I have to say I loved making these. I learned some new things, obtained some much needed practice and new ways to use the skills I already had. Completing something so cute, colorful and beautiful in a short amount of time is very satisfying. Unlike the Amigurumi animals I had made previously, there was no assembly, no stuffing. Once I was done crocheting, I was done! I did learn that: yes, my tension is still too tight. How do I know this, you ask, well... the thought occurred to me shortly after my crochet hook snapped in my hand. "Self", I thought, "you may need to relax a little with this crochet business". Stay tuned to see how this revelation works out. Until then, I will keep practicing and definitely keep cranking out Granny Squares.
My Green and Purple Granny Square was knit up in Berroco Weekend (75% Acrylic, 25% Cotton) in Tomatillo and Orchid. This was a great yarn to crochet with: no splits and it was neither too slick nor fluffy. My Granny Tree was knit with Tahki Tara Tweed (80% Wool/ 20% Nylon) in Brick. This was also a fantastic yarn to crochet with. It was fluffier than the Weekend but it was also had more stretch.
Following on the heels of my previous article on how to sew Pintucks with the Janome Pintuck Foot is how to then add this amazing detail to your store bought patterns. Say you have a dress or a shirt that you want to add pintucks too but you aren't sure how to add the details without altering the pattern. The solution is to sew the pintucks on before you cut your pattern piece. This can be tricky but if you plan ahead your finished piece will look amazing.
I start out by first deciding which pattern pieces will feature pintucks and mark them in some fashion. Then, I layout my fabric and pattern pieces as instructed in the pattern. The pieces that will have pintucks, I trace with tailors chalk around the outside giving a wide berth (sometimes about 1 in. around), be more generous on the width of the piece since that will be affected more by the pintucks than the length. This will give you a good idea of where to place your tucks and how long to sew them. Also be sure if you are working with pieces cut on a fold to mark the center line. You can cut out the unaffected pieces now or after you add the pintucks to the fabric. Do not cut out the pieces that will feature pintucks. Sew your pintucks before you cut out these pattern pieces using your traced outline as a guide. Sew your pintucks from the top of the traced outline to the bottom. Once you have added your pintucks, then cut out those pattern pieces. I like to go over the top and bottom of the pintucks with a basting stitch to keep them secure until the garment is all stitched up. I added 7 pintucks to the HotPatterns Cupid Cami in Sherbet Pips Squares Vanilla/Pink with matching bias tape. I modified the pattern to eliminate the ties and made 12in. long straps. The light pattern really helps the pintucks to stand out and compliment the camisole shape. Pintucks would also look great on the bodice of a shirt dress, widthwise on a fabric belt, or as a hem detail on some twill shorts.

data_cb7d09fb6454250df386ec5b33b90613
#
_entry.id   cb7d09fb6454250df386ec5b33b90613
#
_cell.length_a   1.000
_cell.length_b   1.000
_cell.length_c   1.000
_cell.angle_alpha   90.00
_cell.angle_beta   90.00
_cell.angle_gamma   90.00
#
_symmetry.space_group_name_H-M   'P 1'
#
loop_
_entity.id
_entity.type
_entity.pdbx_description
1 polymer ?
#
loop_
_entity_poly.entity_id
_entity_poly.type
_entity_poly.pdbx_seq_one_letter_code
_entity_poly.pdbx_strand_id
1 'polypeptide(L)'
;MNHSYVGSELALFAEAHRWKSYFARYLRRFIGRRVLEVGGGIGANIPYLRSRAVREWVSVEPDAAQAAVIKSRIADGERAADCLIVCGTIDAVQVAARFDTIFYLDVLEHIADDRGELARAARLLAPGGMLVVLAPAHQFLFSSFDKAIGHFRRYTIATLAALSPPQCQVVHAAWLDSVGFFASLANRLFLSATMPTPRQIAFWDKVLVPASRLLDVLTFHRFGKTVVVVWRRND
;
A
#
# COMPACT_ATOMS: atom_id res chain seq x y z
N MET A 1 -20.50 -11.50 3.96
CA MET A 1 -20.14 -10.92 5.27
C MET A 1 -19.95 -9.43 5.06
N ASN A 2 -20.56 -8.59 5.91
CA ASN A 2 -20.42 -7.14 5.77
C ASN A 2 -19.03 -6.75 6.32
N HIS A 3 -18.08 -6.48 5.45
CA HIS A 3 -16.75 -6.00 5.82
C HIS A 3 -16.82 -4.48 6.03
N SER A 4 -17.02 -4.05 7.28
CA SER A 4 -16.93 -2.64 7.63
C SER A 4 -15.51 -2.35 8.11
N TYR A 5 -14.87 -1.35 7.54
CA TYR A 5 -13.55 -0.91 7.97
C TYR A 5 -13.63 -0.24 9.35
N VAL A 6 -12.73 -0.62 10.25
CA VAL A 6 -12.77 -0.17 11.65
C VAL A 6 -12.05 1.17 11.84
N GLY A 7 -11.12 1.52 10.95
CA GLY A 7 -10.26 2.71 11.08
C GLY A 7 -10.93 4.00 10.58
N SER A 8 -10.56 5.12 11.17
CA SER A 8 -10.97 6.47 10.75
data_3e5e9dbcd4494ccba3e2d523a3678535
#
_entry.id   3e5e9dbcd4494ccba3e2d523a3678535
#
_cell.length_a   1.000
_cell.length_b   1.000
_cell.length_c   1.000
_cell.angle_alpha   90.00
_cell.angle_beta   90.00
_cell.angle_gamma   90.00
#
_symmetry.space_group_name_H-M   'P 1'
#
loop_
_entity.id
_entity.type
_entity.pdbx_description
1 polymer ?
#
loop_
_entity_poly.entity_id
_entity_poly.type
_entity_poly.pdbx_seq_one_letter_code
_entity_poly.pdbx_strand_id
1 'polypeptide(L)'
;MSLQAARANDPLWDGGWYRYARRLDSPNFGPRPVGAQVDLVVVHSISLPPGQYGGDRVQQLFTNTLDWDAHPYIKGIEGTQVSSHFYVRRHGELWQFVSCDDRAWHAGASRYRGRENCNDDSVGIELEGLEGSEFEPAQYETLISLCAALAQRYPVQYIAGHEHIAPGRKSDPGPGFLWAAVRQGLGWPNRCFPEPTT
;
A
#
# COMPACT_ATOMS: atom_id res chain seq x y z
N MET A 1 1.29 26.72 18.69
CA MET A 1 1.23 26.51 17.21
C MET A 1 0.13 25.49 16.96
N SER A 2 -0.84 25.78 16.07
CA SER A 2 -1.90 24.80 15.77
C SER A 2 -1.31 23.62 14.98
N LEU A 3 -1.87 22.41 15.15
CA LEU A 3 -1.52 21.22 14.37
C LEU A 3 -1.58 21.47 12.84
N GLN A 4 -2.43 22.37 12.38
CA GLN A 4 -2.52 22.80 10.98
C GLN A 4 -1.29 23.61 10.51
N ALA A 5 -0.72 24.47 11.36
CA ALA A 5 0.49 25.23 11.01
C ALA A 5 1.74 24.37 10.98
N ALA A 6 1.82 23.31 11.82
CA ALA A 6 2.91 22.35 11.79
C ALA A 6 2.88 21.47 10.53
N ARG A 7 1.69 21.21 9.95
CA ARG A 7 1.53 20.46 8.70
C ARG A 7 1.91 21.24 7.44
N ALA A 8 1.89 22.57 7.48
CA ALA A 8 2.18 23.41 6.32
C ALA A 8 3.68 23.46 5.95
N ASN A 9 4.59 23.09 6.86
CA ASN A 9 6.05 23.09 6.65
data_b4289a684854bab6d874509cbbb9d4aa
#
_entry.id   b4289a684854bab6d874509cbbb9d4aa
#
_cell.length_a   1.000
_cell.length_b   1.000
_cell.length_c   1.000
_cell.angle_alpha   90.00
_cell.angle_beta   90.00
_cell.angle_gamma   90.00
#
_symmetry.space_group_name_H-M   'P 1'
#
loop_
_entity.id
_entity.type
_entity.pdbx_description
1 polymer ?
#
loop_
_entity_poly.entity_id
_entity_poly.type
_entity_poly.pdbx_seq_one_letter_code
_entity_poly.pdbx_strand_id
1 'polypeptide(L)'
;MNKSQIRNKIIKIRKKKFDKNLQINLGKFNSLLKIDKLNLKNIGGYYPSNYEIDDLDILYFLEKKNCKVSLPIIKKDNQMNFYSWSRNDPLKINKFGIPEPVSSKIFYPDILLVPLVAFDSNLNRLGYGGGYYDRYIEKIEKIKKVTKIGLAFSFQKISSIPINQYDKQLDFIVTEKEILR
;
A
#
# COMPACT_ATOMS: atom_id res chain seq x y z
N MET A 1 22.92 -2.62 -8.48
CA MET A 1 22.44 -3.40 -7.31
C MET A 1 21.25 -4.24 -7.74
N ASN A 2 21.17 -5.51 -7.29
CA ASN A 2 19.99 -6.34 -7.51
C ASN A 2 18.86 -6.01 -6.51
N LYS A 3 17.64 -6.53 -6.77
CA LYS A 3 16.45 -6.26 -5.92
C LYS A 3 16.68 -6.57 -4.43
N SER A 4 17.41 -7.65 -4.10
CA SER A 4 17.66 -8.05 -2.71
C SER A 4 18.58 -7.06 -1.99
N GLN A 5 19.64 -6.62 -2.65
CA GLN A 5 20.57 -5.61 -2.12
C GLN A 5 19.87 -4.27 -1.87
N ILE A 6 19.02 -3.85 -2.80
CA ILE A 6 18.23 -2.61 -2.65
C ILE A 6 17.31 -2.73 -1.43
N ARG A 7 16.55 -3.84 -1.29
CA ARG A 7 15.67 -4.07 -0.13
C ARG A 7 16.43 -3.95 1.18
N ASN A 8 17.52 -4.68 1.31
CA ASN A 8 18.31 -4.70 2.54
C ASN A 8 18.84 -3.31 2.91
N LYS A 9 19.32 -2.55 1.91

When you are in need of an excellent seamless cast on, you can't go wrong with the Crochet Cast On. The Crochet Cast On is a flawless cast on perfect for joins, grafting and decorative bind offs. You can use it when knitting identical halves of scarf or shawls, for sock toes or when matching your cast on to your bind off. You don't need to know to know how to crochet to complete the crochet cast on, but having a feel for the hook is helpful in learning this new technique. It is a great foundation for pick up stitches later on and is easy to pull out later.
All you need is your working yarn, some waste yarn in a contrasting color, your needle and a crochet hook. It is a terrific alternative to the Provisional Cast On, if you are short on cable needles or just prefer this method. It is always good to have a few tricks up your sleeve and more than one way to get the end result, if the end result you are looking for is a seamless join or graft!